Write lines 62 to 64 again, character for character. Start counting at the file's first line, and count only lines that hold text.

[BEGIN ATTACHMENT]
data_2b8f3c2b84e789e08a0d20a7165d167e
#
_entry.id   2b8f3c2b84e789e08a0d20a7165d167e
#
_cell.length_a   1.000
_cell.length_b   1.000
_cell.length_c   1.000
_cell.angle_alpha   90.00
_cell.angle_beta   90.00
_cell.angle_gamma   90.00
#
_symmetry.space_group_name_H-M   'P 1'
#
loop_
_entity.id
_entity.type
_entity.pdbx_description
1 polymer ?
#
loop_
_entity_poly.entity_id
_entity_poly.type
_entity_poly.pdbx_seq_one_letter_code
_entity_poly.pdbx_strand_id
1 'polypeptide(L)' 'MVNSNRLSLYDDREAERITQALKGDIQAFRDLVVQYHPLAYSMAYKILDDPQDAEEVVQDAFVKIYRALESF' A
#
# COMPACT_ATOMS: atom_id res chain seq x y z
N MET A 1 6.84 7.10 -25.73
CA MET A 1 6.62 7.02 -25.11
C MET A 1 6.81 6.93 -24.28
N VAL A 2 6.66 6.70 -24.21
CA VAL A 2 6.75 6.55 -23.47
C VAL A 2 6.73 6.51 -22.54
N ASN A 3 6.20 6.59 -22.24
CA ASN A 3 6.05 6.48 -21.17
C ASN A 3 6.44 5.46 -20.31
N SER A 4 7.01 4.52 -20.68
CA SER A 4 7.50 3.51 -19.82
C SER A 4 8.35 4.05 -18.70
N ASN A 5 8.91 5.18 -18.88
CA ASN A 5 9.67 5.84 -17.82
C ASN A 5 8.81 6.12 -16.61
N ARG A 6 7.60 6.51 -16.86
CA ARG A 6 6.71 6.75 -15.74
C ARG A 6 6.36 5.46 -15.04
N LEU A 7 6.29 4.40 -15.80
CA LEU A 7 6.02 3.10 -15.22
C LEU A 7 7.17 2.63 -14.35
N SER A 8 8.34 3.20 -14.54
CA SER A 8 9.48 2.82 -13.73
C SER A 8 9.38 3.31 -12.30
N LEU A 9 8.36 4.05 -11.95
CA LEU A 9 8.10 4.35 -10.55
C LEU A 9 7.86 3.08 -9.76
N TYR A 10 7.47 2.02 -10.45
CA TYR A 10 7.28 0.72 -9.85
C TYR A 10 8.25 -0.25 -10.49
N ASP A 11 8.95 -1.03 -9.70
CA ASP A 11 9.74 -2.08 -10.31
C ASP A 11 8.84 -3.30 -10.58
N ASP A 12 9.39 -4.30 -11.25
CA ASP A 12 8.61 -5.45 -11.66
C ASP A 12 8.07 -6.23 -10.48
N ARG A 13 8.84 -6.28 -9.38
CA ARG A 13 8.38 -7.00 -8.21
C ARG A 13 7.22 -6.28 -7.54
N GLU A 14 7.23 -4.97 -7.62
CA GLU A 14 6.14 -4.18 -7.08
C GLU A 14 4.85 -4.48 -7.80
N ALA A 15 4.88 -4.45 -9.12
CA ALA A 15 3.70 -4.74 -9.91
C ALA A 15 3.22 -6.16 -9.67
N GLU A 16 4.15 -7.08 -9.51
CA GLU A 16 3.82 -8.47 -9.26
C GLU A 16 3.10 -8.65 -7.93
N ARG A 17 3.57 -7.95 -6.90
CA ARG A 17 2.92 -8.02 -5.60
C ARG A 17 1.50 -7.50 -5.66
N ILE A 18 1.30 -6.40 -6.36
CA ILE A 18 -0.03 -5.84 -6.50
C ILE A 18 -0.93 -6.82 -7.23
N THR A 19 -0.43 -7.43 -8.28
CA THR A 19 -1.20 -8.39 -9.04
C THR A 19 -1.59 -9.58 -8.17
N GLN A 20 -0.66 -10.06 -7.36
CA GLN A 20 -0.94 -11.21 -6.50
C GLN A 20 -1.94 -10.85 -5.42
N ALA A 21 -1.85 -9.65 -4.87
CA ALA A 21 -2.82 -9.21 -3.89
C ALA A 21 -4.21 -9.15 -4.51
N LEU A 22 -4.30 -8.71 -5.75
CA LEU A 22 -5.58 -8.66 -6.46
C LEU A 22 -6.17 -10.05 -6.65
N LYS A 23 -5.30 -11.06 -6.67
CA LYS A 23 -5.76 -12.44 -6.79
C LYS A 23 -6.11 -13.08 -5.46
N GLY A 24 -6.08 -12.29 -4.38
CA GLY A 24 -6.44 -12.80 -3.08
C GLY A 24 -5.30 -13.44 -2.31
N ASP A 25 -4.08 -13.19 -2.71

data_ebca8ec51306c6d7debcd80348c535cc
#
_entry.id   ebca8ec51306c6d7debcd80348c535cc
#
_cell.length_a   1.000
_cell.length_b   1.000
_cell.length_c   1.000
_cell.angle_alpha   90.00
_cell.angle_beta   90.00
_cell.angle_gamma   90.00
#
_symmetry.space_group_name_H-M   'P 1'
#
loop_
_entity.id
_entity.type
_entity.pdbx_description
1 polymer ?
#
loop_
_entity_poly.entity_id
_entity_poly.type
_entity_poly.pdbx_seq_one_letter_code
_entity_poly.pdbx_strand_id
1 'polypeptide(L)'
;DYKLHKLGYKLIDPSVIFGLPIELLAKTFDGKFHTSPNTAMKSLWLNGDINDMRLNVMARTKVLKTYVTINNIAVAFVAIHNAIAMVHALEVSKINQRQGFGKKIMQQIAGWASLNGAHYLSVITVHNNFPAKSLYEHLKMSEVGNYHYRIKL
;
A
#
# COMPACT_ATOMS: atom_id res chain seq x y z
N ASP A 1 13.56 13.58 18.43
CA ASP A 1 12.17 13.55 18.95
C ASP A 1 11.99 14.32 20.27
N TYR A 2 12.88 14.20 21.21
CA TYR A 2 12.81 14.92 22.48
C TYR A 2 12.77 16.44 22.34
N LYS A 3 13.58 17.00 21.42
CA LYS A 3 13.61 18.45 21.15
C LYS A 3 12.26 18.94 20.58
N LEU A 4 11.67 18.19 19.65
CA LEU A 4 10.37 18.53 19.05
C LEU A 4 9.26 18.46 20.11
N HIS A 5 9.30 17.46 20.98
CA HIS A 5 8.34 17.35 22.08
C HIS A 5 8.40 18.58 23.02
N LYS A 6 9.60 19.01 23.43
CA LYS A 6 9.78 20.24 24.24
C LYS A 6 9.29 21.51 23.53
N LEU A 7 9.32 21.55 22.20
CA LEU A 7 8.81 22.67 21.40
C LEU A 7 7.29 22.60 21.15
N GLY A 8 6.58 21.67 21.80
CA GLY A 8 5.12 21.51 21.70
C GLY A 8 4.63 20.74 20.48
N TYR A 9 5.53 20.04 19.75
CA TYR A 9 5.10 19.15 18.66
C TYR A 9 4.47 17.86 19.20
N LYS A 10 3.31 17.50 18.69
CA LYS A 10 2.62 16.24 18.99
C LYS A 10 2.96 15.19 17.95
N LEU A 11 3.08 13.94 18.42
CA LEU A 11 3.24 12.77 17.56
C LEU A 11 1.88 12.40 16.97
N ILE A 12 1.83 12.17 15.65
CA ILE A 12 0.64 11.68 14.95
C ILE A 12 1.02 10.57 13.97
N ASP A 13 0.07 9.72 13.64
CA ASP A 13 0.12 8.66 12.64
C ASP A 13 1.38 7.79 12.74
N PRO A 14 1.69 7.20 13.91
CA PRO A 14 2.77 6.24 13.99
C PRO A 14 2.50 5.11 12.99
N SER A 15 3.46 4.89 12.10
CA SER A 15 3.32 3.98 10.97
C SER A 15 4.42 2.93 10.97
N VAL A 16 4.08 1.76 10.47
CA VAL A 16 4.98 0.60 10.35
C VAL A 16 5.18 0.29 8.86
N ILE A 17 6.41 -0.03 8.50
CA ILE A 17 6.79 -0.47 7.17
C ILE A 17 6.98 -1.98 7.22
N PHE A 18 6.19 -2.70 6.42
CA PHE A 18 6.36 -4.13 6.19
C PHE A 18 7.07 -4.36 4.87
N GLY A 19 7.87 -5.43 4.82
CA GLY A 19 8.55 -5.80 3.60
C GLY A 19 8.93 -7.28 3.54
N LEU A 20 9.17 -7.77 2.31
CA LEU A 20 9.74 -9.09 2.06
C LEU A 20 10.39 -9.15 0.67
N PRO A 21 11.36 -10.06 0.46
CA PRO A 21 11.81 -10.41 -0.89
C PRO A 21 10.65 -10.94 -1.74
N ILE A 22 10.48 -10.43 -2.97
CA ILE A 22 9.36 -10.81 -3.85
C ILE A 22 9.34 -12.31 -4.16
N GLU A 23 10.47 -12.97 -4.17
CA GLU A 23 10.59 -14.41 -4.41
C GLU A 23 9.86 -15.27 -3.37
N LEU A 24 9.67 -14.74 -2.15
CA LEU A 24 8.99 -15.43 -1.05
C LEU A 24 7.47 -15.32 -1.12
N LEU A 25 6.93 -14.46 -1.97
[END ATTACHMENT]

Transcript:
CA ASP A 12 8.61 -5.45 -11.66
C ASP A 12 8.07 -6.23 -10.48
N ARG A 13 8.84 -6.28 -9.38